7. Differential role for p120-catenin in regulation of TLR4 signaling in macrophages. Yang Z, Sun D, Yan Z, Reynolds AB, Christman JW, Minshall RD, Malik AB, Zhang Y, Hu G (2014) J Immunol 193(4): 1931-41
    › Primary publication · 25015829 (PubMed) · PMC4119481 (PubMed Central)
  8. DIPA-family coiled-coils bind conserved isoform-specific head domain of p120-catenin family: potential roles in hydrocephalus and heterotopia. Markham NO, Doll CA, Dohn MR, Miller RK, Yu H, Coffey RJ, McCrea PD, Gamse JT, Reynolds AB (2014) Mol Biol Cell 25(17): 2592-603
    › Primary publication · 25009281 (PubMed) · PMC4148249 (PubMed Central)
  9. N-cadherin regulates spatially polarized signals through distinct p120ctn and β-catenin-dependent signalling pathways. Ouyang M, Lu S, Kim T, Chen CE, Seong J, Leckband DE, Wang F, Reynolds AB, Schwartz MA, Wang Y (2013) Nat Commun : 1589
    › Primary publication · 23481397 (PubMed) · PMC3602931 (PubMed Central)
  10. A membrane fusion protein αSNAP is a novel regulator of epithelial apical junctions. Naydenov NG, Brown B, Harris G, Dohn MR, Morales VM, Baranwal S, Reynolds AB, Ivanov AI (2012) PLoS One 7(4): e34320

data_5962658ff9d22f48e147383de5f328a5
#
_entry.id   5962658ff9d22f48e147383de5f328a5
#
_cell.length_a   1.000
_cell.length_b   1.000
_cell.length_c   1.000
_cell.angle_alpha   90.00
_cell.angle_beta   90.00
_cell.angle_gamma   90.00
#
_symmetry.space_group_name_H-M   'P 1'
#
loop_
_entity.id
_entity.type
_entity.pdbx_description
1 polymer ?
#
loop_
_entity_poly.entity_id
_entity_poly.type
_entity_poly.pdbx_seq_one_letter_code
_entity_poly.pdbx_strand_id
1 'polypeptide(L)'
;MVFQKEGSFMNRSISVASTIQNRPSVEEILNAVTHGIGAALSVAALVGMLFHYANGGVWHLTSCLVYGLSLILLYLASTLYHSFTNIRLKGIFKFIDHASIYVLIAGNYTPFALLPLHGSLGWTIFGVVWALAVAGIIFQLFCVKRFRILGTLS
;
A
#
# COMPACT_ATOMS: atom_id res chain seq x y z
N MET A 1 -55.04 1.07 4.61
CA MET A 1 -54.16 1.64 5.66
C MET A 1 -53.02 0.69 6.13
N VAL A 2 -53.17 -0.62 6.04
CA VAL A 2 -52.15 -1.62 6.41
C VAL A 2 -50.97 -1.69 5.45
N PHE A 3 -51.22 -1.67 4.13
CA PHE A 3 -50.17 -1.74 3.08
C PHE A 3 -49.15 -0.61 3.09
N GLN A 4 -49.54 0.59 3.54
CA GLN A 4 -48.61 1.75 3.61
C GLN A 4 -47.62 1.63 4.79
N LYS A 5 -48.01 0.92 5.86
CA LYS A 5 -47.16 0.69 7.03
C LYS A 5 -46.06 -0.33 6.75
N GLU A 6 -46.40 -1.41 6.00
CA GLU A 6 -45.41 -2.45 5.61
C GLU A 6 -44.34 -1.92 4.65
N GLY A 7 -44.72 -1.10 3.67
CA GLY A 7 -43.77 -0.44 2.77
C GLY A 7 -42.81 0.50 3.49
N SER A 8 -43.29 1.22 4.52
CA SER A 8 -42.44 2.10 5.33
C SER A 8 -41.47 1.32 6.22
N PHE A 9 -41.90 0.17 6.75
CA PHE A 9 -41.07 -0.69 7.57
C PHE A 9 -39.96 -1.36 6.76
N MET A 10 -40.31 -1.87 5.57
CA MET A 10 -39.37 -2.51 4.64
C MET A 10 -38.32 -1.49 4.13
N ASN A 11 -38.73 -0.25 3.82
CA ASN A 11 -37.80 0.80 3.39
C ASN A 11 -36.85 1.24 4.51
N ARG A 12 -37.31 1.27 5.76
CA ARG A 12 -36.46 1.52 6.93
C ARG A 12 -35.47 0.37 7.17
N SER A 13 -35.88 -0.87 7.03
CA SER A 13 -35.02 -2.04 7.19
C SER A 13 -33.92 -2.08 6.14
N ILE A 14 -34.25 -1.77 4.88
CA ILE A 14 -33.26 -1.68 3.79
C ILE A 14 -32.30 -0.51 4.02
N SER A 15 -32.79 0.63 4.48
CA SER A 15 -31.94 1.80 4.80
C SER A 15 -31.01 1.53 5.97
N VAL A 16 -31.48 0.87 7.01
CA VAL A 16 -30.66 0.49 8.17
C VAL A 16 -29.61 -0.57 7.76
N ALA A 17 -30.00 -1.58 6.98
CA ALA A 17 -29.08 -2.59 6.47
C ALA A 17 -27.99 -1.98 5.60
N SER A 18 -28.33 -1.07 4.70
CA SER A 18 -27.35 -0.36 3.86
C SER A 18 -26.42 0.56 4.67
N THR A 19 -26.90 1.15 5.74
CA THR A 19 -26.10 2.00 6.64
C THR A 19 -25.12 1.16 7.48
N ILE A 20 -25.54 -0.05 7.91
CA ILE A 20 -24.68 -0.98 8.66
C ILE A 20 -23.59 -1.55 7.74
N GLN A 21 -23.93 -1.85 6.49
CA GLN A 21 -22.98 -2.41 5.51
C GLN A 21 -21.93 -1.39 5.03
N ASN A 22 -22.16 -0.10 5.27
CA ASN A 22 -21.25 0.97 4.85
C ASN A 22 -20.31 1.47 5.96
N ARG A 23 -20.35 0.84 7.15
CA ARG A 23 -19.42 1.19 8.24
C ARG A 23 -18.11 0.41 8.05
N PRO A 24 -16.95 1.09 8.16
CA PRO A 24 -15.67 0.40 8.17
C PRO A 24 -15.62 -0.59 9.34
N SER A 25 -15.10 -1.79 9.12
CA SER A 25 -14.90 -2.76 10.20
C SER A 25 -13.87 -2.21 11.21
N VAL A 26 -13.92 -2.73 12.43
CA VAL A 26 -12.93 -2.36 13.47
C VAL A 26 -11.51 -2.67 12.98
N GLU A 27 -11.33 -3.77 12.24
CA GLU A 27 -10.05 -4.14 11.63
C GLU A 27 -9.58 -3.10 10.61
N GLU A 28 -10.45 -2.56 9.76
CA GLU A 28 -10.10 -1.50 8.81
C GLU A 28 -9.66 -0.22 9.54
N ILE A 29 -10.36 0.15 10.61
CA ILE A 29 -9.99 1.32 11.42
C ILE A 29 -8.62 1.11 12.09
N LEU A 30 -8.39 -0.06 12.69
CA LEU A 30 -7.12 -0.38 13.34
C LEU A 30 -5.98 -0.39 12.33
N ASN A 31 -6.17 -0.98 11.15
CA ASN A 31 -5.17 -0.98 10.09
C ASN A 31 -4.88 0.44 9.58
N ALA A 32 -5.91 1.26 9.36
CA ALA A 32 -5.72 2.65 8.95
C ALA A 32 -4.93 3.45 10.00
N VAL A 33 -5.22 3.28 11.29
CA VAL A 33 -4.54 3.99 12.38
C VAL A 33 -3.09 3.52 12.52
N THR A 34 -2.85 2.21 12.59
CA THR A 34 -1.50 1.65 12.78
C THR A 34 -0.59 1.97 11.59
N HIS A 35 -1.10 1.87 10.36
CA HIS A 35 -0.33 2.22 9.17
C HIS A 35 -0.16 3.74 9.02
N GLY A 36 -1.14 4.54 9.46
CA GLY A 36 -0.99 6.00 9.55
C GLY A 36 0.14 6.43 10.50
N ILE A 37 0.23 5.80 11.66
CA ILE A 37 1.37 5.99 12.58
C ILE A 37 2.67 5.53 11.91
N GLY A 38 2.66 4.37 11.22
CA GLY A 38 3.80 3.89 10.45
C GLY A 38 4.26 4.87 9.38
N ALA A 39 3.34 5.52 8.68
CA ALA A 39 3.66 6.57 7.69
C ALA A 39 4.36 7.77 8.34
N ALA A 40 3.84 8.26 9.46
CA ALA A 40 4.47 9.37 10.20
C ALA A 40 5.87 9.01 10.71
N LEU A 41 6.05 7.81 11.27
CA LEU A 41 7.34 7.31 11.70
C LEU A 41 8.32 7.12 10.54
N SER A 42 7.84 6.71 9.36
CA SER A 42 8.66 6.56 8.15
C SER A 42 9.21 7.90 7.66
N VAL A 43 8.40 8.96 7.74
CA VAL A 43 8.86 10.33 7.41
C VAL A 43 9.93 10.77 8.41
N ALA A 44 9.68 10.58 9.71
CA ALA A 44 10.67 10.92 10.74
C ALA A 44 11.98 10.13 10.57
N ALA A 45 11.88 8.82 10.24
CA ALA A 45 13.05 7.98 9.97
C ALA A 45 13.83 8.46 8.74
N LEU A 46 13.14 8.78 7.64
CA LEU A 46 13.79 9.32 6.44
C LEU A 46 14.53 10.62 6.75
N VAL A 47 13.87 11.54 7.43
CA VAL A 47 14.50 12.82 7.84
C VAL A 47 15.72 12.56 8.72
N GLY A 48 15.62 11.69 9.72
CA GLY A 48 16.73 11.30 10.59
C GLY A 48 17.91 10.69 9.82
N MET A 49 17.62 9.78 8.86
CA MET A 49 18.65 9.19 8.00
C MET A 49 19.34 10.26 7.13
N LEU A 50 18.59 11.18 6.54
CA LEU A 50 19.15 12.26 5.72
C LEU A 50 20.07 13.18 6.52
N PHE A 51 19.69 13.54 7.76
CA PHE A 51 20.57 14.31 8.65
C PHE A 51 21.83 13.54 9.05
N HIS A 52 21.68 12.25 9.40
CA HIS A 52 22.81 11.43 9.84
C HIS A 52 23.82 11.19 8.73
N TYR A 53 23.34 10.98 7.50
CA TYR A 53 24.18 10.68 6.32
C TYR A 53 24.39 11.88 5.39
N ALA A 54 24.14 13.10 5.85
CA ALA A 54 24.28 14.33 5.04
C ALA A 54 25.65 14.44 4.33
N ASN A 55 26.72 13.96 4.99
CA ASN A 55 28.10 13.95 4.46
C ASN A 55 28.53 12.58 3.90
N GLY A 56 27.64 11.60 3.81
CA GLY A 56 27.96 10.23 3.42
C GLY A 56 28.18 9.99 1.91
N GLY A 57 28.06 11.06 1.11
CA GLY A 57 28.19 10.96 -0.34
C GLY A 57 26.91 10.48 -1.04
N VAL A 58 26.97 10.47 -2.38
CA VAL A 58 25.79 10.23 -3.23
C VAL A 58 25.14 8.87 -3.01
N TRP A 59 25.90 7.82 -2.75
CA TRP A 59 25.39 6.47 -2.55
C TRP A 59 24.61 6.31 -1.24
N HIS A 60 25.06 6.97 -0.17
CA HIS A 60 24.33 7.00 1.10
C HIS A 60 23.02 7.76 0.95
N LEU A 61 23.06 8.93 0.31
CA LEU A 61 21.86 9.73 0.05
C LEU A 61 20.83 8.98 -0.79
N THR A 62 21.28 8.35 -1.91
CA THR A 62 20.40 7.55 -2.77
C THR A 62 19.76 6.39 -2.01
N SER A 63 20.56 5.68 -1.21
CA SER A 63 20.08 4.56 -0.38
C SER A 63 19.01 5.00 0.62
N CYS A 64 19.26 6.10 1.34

› Primary publication · 22485163 (PubMed) · PMC3317505 (PubMed Central)
  11. p120-catenin is essential for terminal end bud function and mammary morphogenesis. Kurley SJ, Bierie B, Carnahan RH, Lobdell NA, Davis MA, Hofmann I, Moses HL, Muller WJ, Reynolds AB (2012) Development 139(10): 1754-64
    › Primary publication · 22461563 (PubMed) · PMC3328177 (PubMed Central)
  12. Regulation of cochlear convergent extension by the vertebrate planar cell polarity pathway is dependent on p120-catenin. Chacon-Heszele MF, Ren D, Reynolds AB, Chi F, Chen P (2012) Development 139(5): 968-78
    › Primary publication · 22318628 (PubMed) · PMC3274358 (PubMed Central)
  13. The evolutionary history of the catenin gene family during metazoan evolution. Zhao ZM, Reynolds AB, Gaucher EA (2011) BMC Evol Biol : 198
    › Primary publication · 21740572 (PubMed) · PMC3141441 (PubMed Central)
  14. Epithelial organization: new perspective on α-catenin from an ancient source. Reynolds AB (2011) Curr Biol 21(11): R430-2
    › Primary publication · 21640901 (PubMed)
  15. Deletion of p120-catenin results in a tumor microenvironment with inflammation and cancer that establishes it as a tumor suppressor gene. Stairs DB, Bayne LJ, Rhoades B, Vega ME, Waldron TJ, Kalabis J, Klein-Szanto A, Lee JS, Katz JP, Diehl JA, Reynolds AB, Vonderheide RH, Rustgi AK (2011) Cancer Cell 19(4): 470-83
    › Primary publication · 21481789 (PubMed) · PMC3077713 (PubMed Central)